Posts Tagged ‘Painting’


Mark Slankard @ CSU Art Gallery Aug 28th 5-8pm

School buses, crickets, dark mornings all signal one thing: summer is in the September of its years…sob.  The days will still be warm and in theory summer is still raging on, but we all know its a downward slope.  Plastic surgery couldn’t rejuvenate the wrinkled droopy skin of the always fleeting season of humid sweltering weather and long hours of light. The clock just can’t be turned back on this season.  No looking back. Summer group shows and gallery sabbaticals are gone and other than breaking out my favorite grandpa sweater and fleece slippers, the regular art season is a nice distraction to the looming grey  Alaskan cold darkness that is floating on the horizon. Okay enough of the melancholy, move to Phoenix right? Alright then on with the itinerary.

This weekend is jammed. Like a bunch of dogs at the track, the gates are open and we are chasing the rabbit.  So lets run down some of the points of interest.

090828_spiceydames_600The newly re-branded William Rupnik Gallery is presenting Mallorie Freeman: Spicy Dames and Tales of Mystery. Gritty works that are rooted in photography, mystery, myth and fiction. Mallorie’s work seems to occupy the space of kitche yet hints at the perpetuation of female myths through media and history. Fiction and non-fiction are interchangeable as we constantly balance identity with myth and expectation.  All life is drama and fiction I suppose. Located at 1667 East 40th St MF is opening Friday from 7-10 with a after party to boot. Lava Lounge is the perfect place to star in your own pulp novel.

E 40th isn’t too far from Cleveland State so why not hit up the Art Gallery on Friday too and take in  CSU’s provocative photography exhibition from its esteemed faculty member, Mark Slankard. Slankard is a well established photographer with a serious vision. I recommend checking out all of his bodies of work. The one that is being shown proves to pursued and provoke a plethora of presumptions. Too many P’s I know I was on roll. Anyways, Slankard is exploring Turkey and the extreme growth of its urban cities and suburban sprawl.  Western whiffs hang in the air with modern high rises and suffocatingly clone stamped developments rising up from the countryside. What is to be considered is  the implications of the most extreme of gentrification.  Ancient history in an all out over the top arm wrestle with the increasingly unpopular throw away press-board eyesores of sprawl.  Slankard’s works will no doubt be visually stunning. Large, and I’m talking HUGE, color photographs rendered with 8×10 large format camera precision.  The work seems to play out with the staged drama of Gregory Crewdsen only these are pulled and selected from the real world which offers to the viewer a wink as to allude to the surreal scenes of such real life tension and drama. Hot air masses mix with cold air and that can only mean one thing. For Slankard, its a culture storm or old and new. And with the ever changing world, it is a storm that almost all cultures can relate to these days.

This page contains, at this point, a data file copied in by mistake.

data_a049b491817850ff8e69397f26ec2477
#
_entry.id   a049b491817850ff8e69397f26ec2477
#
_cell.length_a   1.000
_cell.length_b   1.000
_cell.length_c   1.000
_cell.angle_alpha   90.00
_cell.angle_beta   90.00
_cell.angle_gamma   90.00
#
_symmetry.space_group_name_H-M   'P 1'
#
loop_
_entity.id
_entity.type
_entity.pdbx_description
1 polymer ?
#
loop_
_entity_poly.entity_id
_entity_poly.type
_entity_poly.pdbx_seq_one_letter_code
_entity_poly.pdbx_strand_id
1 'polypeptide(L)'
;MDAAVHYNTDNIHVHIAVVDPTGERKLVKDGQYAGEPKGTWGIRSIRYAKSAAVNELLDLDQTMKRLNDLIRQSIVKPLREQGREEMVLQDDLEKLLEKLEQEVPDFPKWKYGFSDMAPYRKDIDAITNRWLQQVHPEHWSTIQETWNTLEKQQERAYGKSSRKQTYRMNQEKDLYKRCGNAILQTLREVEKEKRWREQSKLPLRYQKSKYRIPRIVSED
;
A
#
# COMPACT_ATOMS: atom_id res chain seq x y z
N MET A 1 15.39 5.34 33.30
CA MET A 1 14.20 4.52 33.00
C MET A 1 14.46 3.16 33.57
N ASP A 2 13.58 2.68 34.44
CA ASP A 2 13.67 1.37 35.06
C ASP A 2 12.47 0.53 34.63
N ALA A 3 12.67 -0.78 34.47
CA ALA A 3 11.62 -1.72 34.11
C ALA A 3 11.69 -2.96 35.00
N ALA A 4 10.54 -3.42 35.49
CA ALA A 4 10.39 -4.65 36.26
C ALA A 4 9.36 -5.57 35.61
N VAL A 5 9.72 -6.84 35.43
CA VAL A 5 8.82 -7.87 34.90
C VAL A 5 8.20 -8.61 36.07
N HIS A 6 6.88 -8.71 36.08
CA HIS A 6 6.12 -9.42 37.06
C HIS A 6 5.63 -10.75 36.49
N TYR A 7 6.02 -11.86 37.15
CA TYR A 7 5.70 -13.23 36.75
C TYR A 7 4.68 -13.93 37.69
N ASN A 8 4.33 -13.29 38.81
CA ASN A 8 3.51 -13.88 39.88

On Friday you can hear the artist talk at 4 with the opening reception from 5-8.

More info:
CSU Art Gallery
East 23rd Street and Chester Avenue (2307 Chester Avenue).

William Rupnik Gallery is proud to present: